Let’s Talk About Teenage Sex

For any parent, the idea of their teenage kids having sex is simply revolting. But if a recent report in the Sunday Nation is anything to go by, the problem is getting bigger with time and parents and the society as a whole have to confront this uncomfortable thought head on. Kids are having sex from as young as 13 years of age. The morning after pill (Emergency contraception) is the fastest moving over the counter drug in pharmacies especially over the weekends and on Mondays. That means they’re having unprotected sex. And they don’t need prescriptions to get these drugs. There’s the even more chilling allegation that there are fake pills in the market. That would in turn give rise to illegal backstreet abortions.

So teenagers have no business having sex but they’re having it anyway and then resorting to harmful and dangerous methods to prevent pregnancy. Why they’re starting to have sex so early is material for a whole different post. What is clear is that the abstinence before marriage gospel is mostly ineffective. It has been ineffective all these years for teenagers and older people alike. Obviously the gravest danger of unprotected sex is HIV. But it seems the kids are not looking at it that way.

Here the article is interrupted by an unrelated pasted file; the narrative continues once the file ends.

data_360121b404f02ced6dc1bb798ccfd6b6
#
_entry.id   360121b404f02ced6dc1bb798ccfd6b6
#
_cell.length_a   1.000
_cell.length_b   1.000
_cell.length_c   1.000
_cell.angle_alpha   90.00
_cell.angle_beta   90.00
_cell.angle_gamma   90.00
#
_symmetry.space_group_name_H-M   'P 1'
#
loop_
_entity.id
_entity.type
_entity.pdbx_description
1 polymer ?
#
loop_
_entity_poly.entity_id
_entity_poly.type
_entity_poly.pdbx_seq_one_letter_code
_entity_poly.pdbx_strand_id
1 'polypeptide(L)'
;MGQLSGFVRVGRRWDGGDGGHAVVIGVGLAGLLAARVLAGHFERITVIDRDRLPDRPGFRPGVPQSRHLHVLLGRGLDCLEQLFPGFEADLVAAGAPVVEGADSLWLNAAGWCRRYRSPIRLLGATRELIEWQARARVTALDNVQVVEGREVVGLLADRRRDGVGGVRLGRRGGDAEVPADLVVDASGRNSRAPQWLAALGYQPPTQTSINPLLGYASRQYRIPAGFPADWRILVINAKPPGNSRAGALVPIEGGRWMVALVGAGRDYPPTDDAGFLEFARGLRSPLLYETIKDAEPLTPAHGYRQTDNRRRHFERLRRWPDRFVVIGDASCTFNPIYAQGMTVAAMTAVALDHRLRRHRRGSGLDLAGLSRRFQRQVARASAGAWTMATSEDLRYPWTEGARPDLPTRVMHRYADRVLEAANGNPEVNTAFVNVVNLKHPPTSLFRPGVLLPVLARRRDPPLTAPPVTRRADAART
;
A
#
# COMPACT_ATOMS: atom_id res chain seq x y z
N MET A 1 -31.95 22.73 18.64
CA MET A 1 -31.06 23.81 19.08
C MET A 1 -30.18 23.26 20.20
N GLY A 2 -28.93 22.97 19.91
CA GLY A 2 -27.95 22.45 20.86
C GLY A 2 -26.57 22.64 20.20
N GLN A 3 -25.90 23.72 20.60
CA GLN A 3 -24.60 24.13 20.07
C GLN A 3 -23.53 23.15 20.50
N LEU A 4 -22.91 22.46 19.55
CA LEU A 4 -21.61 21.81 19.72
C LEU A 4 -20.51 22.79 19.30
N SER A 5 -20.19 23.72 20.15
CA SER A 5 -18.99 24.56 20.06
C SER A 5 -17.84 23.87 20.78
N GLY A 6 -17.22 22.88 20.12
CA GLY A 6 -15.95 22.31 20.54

There’s a bold concept among some parents out there. They know their youngsters are hormonal and are sexually active but other than adopting a hard stance which does not seem to work at all, they have embraced their daughters’ sexuality and are guiding them through birth control and condom use. Those who trust that their daughters are in a monogamous relationship have put them on the pill although condoms are most encouraged. Are the comfortable with that? No. Are they accepting the reality? Yes. The argument here is that they’d rather their kids had safe sex with their blessings and advice than unsafe sex under dangerous misinformed notions from fellow teenagers.

Judy (Not her real name) is such one parent. She had her first daughter at the tender age of 16 and she says she’d comfortably put her daughter through birth control at the same age. Not as permission to go out and have sex but as a safety measure so that the girl does not go through what she went through. She says that as a parent, she’ll feel more at ease knowing that her child is practicing safe sex under her guidance.

As another parent puts it, ‘I would not be comfortable with it because sex is not a decision that should be taken lightly. For the most part (and there are exceptions to everything), teenage boys and girls are impulsive and easily persuaded. There are too many young people getting pregnant and STD’s. If teens were more responsible, there wouldn’t be such a high rate of pregnancy and STD. So, I would not be comfortable with my teenage daughter having sex’.

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